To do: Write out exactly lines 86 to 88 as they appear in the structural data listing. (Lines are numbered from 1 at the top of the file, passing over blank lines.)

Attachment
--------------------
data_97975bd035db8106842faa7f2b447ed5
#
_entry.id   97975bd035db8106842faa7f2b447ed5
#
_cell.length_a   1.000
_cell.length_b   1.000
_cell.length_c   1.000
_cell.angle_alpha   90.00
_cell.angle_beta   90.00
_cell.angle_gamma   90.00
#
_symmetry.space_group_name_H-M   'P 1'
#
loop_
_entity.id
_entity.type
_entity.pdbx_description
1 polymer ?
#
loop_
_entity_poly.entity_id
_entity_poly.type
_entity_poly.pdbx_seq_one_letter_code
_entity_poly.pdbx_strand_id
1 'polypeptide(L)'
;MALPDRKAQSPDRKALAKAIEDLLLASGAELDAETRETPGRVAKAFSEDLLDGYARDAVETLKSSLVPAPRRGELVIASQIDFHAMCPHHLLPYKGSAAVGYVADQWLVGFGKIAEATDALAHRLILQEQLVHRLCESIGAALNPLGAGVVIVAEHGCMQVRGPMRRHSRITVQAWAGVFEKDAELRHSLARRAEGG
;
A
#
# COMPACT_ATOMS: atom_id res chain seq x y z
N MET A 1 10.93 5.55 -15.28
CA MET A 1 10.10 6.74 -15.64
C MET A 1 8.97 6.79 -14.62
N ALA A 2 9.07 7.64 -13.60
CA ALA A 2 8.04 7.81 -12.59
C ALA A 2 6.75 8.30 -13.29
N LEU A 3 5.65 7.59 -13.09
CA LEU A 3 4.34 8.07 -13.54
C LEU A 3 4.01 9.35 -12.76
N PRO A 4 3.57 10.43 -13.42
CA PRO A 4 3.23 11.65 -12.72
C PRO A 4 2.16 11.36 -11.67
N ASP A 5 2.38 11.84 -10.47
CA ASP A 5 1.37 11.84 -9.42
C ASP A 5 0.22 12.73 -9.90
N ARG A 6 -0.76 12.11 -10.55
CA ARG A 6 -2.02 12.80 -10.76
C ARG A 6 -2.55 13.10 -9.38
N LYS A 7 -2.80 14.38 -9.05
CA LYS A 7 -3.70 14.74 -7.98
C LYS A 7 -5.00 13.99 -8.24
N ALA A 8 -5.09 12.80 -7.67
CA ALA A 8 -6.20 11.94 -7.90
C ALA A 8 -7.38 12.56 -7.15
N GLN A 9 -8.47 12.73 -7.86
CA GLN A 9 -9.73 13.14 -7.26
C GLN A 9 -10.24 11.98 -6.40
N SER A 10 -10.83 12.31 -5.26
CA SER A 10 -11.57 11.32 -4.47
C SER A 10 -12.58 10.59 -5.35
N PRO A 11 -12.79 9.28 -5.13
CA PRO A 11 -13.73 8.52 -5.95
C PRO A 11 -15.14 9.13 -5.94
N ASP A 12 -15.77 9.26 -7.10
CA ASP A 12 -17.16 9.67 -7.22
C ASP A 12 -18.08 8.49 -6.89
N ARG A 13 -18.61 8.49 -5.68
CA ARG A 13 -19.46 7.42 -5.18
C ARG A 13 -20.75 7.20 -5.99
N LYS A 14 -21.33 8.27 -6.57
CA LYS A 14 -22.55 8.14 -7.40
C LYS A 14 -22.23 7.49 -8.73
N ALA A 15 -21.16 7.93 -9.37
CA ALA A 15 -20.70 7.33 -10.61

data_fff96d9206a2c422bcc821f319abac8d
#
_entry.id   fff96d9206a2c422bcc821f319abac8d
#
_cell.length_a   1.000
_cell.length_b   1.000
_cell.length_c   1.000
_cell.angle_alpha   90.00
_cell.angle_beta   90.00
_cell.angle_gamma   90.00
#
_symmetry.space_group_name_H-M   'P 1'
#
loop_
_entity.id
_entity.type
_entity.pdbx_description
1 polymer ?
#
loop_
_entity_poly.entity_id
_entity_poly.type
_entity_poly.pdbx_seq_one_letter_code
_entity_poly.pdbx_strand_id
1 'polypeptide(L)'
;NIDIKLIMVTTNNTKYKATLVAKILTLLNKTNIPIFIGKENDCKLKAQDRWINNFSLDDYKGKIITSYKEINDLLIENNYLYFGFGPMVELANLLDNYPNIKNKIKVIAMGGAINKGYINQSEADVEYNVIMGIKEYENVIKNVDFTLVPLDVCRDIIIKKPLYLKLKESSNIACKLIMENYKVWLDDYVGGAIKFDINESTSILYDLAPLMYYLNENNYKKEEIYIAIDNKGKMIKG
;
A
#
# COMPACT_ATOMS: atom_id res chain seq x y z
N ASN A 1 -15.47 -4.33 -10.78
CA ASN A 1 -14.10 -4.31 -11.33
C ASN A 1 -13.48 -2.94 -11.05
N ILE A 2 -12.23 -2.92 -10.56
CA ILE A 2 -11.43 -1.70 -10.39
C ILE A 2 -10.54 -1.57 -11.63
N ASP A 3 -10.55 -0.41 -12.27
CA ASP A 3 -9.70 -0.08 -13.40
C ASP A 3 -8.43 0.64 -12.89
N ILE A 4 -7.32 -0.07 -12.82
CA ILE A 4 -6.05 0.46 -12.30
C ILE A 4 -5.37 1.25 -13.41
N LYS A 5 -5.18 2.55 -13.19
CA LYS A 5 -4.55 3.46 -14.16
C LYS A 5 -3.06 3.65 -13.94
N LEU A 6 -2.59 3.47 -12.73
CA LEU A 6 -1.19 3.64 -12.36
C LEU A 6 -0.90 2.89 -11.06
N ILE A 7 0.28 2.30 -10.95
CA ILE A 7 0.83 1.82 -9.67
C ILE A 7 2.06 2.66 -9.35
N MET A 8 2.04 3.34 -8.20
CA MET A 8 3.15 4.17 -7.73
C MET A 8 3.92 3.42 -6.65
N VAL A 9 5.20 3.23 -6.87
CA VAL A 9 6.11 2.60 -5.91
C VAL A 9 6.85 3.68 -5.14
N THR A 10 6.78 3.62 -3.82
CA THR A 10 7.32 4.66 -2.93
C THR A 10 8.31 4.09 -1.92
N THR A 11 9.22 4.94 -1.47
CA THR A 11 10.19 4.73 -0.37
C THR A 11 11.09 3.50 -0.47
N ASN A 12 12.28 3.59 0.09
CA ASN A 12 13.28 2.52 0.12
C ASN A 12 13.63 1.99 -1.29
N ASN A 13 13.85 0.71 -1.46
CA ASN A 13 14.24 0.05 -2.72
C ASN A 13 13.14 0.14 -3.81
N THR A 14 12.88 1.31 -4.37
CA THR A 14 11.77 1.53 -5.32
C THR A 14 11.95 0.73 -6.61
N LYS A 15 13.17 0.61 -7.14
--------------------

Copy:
_symmetry.space_group_name_H-M   'P 1'
#
loop_